FDIC Still As Bankrupt As Ever, DIF-to-Deposit Ratio At -0.38%

Tyler Durden's picture

The FDIC's quarterly banking profile has been released. Inbetween all the fluff we find that the deposit "insurance" agency has exactly negative $20.7 billion to satisfy any upcoming bank runs and liquidations. Thank god for that ongoing Treasury lifeline. Atatched is a chart of the Deposit Insurance Fund-to-Deposit ratio. Negative is, well, bad.

Luckily, depositors decided to get the hell out of deposits in the last quarter, pulling out $29 billion from the not all that Too Big To Fail any longer.

Total assets of the nation’s 7,932 FDIC-insured commercial banks and savings institutions increased by $248.6 billion (1.9 percent) during first quarter 2010, funded primarily by an increase in nondeposit liabilities. Total deposits decreased by $28.6 billion, with domestic deposits almost flat, decreasing by $5.1 billion (0.1 percent), and foreign office deposits declining by $23.5 billion (1.5 percent). Domestic noninterest-bearing deposits decreased by $26.4 billion (1.7 percent), and domestic time deposits decreased by $116.1 billion (4.9 percent). Savings deposits and interest-bearing checking accounts increased by $137.4 billion (3.6 percent) during the quarter. The share of assets funded by domestic deposits declined from 58.7 percent to 57.6 percent, and the share funded by foreign office deposits decreased from 11.7 percent to 11.3 percent. Federal Home Loan Bank (FHLB) advances as a percentage of total assets continued to decline, from 4.1 percent to 3.6 percent on March 31, 2010, the smallest percentage on record (2001 to present).

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lizzy36's picture

hey but bove just came out and said "buy the banks"

"very attractive investments" (hmmm like paris hilton is a "very attractive investment" as long as one is long valtrex)

DaveyJones's picture

good one, but I'm still eating breakfast

knukles's picture

The Germans wore grey, in Paris you shoulda worn Tyvek.



Forget the FDIC =/- balances, "lines of credit" because its all fiction. 
The FDIC is 100% Full Faith and Credit of the US Governemt, on par, $ for $ with Treasuries.
Now that's a whole nother story for a whole nutjer day, but this periodic mumbo jumbo about FDIC this and FDIC that is a waste of time. 

mikla's picture

Remember that demand deposits at banks are *liabilities*, so removal of these deposits is a removal of *liabilities*, so that's BULLISH!


Of course, since banks print money with the permission of the Fed (no reserve requirements), that statement is technically true, and in actuality, fundamentally true. Goldman needs no demand deposit accounts to claim profits.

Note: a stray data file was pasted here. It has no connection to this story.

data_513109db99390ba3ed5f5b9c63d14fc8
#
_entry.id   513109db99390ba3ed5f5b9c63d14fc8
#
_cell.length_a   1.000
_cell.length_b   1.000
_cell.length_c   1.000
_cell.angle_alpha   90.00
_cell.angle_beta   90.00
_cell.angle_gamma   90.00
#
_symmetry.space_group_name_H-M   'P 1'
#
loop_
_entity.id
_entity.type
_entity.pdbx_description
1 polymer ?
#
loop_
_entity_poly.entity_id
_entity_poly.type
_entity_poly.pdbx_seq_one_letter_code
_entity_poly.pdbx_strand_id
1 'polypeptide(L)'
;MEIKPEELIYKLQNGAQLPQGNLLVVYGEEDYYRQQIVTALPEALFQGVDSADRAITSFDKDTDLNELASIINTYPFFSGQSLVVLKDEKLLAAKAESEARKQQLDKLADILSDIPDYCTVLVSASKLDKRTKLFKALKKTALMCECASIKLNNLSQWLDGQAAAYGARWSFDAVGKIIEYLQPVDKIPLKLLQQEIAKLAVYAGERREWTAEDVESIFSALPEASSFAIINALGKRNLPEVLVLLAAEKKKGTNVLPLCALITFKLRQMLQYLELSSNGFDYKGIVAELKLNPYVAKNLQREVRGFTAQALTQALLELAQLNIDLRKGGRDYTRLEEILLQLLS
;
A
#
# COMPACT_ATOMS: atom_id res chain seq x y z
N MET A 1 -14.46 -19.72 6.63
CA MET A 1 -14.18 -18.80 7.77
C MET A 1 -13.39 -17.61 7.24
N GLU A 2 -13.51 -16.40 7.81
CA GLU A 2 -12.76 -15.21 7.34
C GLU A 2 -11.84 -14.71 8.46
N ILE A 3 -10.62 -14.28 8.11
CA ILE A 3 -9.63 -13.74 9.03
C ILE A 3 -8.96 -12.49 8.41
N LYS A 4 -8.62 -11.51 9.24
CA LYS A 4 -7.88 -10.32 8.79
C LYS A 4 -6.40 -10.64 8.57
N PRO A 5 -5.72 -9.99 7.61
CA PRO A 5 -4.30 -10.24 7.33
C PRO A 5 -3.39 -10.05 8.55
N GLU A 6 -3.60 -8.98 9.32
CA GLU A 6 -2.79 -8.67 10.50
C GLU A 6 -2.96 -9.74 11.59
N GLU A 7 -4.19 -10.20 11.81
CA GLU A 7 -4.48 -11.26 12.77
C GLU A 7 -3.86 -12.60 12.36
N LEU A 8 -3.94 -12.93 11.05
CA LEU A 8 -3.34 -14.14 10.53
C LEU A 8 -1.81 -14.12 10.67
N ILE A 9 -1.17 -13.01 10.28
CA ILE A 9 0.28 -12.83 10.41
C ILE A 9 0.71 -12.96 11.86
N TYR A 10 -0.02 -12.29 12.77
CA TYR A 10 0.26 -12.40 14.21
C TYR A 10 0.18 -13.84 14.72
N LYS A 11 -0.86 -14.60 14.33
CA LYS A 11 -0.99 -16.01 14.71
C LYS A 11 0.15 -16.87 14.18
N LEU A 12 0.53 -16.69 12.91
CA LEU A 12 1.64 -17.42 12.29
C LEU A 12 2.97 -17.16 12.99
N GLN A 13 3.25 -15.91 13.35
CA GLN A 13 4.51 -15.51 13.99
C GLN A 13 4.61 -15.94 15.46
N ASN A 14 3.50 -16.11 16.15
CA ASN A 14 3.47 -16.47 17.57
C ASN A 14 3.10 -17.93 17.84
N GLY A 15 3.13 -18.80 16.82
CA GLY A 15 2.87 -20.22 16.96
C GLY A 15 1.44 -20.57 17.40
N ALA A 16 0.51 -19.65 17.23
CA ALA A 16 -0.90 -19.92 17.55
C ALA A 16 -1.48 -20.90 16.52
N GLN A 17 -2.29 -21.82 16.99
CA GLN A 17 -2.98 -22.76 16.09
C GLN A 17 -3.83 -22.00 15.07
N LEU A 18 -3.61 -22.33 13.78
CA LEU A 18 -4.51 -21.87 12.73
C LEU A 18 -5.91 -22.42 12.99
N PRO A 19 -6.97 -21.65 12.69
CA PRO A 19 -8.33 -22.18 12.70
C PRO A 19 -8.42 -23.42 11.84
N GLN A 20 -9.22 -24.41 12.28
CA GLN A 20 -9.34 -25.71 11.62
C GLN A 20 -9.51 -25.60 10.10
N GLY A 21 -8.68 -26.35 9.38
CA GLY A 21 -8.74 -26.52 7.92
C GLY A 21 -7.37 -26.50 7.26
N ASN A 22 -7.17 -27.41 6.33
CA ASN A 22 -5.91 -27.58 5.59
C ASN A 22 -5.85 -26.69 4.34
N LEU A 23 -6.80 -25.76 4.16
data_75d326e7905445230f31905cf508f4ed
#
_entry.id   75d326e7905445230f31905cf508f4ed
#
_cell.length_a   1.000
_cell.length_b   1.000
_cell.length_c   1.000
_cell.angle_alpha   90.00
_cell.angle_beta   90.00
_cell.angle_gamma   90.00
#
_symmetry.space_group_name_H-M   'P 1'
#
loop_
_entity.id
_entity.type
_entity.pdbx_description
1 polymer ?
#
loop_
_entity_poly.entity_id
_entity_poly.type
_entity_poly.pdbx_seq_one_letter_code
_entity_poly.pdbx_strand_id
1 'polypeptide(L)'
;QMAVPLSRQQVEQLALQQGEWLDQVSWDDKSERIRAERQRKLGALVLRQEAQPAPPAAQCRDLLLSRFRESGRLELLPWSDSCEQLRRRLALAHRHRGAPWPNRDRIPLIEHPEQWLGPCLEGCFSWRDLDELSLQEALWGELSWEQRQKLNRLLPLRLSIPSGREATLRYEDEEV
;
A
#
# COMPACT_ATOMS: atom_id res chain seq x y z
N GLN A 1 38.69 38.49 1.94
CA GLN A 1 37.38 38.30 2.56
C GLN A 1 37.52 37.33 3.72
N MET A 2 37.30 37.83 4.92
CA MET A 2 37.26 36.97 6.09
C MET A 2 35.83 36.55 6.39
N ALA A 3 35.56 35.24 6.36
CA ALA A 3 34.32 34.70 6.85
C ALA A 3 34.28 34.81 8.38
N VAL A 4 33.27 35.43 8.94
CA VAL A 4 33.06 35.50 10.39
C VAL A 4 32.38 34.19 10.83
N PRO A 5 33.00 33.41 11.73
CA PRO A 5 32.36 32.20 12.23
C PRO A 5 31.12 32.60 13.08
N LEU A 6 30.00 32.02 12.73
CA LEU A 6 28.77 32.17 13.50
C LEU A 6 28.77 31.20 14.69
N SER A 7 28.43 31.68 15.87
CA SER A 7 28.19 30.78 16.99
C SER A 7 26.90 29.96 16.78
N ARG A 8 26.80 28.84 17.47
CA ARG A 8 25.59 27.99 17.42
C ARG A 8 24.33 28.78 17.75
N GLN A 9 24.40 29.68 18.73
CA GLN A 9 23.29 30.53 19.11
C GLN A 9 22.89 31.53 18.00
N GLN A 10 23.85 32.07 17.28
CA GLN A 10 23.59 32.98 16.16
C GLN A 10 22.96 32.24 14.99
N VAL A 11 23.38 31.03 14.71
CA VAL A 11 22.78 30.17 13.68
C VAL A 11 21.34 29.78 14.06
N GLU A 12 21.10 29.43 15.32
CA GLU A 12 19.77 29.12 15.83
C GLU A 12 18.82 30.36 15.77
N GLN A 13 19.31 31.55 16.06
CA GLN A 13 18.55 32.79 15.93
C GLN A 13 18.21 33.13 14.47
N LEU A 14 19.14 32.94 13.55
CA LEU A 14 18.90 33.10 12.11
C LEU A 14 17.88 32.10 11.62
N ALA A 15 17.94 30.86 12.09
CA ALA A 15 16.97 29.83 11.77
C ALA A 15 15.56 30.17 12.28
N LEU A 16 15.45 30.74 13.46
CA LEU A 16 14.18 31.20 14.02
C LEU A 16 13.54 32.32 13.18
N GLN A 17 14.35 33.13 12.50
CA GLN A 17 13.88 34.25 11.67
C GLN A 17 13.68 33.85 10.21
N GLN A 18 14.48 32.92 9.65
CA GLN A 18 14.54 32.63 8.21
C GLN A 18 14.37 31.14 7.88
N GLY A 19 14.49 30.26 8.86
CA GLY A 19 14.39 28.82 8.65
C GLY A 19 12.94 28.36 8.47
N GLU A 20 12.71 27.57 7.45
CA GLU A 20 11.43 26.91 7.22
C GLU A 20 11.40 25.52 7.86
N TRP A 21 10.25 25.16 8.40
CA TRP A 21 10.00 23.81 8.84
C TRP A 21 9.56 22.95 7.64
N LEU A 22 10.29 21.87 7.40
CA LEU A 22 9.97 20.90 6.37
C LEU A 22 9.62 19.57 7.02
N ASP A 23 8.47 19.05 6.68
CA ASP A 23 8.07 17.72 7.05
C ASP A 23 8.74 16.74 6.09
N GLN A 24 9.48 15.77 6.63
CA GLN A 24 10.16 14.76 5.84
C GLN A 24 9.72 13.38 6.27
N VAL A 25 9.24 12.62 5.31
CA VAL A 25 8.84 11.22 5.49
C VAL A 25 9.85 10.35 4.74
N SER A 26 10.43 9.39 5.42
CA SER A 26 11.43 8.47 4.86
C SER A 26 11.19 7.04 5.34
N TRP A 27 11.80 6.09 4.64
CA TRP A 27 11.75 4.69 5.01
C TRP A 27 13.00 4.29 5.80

Of course, it gets harder to skim fees when your customers leave ...

Rebel's picture

I have found the FDIC press releases on bank closures confusing. There is a term they use, like, "FDIC has entered into a loss share agreement with  . . ." As I dig deeper, it is hard (at least for me) to get a hard number on how much money the FDIC has lost as the result of a specific bank closure. I am left with the impression that the loss share agreements could potentially be moving losses forward, and not counting on books today, but I could be wrong.

PhotonJohn's picture

I was looking at that as well. I wonder where the follow up release is to show what the DIF hit was after the close of the deal. Some of those are pretty daunting numbers. What gets me is that some of those are nearly 70% of total assets the banks had at the time. How do things get that bad? I know there are other factors but that one is the simplest. I am no banker though.

Common_Cents22's picture

FDIC loan loss sharing details are a total taxpayer ripoff to big money types and billionaires like Soros, Dell, GS execs.   Look up OneWest Bank started by those guys.   FDIC sold them a portfolio at up to 50% discount and the FDIC backs up to 90% of losses, not based on what OneWest paid, but the ORIGINAL amount of loans.  OneWest makes more money not working out any loans and letting them foreclose and cashing in from the FDIC.

Weimar Ben Bernanke's picture

Hey do not worry. So what if the problem banks number rose to 775. The FDIC has the $500 billion dollar credit line for Timmay "Turbo Tax" Geithner. Its all good in 'hood! I mean I see the light at the end of the tunnel! Hey is that a train going 60 mph..........

Yes We Can. But Lets Not.'s picture

For what it is worth, the FDIC and it's bank closure contractors are aggressively staffing up at this time, adding employees to pool to be called upon as banks are closed and FDIC teams move in on Fridays.

Common_Cents22's picture

FDIC opened a new office in IL of all places.  Hope and change, pixie dust and unicorn farts just not workin out.

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